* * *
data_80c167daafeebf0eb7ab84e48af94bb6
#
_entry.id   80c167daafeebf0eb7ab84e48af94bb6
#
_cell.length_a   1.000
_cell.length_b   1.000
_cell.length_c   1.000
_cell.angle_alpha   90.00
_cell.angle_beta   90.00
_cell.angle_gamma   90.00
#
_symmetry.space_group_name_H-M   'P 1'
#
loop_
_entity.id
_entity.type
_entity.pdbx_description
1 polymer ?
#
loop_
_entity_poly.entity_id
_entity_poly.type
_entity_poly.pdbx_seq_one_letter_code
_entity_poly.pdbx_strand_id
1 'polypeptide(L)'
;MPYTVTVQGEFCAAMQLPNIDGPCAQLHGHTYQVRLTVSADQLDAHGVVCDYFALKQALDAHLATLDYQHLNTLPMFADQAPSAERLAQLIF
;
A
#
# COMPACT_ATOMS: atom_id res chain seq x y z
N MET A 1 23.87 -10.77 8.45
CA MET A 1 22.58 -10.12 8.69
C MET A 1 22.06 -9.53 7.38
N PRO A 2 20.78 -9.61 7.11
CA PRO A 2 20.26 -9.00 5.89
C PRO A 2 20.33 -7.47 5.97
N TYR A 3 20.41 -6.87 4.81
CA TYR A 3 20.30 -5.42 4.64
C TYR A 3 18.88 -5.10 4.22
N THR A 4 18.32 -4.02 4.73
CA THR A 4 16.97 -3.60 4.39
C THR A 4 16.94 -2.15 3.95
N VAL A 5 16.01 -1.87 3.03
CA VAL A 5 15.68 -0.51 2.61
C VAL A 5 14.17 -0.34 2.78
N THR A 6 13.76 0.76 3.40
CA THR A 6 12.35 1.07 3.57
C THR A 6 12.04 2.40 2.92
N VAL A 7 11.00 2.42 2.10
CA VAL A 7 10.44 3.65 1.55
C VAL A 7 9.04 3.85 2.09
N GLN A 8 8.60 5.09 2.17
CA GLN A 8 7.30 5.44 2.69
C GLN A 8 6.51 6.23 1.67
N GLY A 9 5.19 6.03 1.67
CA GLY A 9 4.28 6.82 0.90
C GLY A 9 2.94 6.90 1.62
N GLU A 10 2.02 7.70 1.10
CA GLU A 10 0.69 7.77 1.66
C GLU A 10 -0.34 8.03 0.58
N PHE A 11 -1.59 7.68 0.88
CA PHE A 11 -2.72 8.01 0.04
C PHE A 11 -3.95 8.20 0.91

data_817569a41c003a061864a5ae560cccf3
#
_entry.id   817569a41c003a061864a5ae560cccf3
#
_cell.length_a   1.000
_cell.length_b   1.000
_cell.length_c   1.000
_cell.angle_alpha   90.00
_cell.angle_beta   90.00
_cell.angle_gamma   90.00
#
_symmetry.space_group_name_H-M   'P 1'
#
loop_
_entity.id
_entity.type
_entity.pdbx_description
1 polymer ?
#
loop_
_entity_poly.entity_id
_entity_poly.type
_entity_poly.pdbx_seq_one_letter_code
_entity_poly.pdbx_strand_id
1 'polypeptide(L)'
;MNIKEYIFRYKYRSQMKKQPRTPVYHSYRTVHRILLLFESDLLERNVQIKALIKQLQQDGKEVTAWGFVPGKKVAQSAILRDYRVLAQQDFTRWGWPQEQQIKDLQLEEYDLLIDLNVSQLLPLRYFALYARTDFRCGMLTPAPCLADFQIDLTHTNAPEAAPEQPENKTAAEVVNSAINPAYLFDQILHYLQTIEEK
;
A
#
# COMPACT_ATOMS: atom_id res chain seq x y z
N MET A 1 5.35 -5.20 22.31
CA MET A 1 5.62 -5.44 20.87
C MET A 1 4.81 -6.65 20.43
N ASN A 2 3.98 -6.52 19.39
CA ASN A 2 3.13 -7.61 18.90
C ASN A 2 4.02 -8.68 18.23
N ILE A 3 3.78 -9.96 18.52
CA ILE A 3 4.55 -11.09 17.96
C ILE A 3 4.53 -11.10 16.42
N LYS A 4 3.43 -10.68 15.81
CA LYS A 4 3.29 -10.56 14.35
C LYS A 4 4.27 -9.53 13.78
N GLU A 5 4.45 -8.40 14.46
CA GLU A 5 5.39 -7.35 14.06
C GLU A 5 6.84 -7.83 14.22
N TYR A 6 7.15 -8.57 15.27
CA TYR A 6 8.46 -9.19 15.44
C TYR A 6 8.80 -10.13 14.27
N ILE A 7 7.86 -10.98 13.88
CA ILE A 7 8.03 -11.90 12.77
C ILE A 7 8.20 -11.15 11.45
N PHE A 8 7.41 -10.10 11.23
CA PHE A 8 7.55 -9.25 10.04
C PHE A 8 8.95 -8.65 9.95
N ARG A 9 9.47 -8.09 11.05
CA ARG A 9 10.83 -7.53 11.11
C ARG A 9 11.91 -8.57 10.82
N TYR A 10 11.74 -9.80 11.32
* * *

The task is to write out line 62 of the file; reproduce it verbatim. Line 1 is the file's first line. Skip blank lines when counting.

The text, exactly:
CA PHE A 11 -2.72 8.01 0.04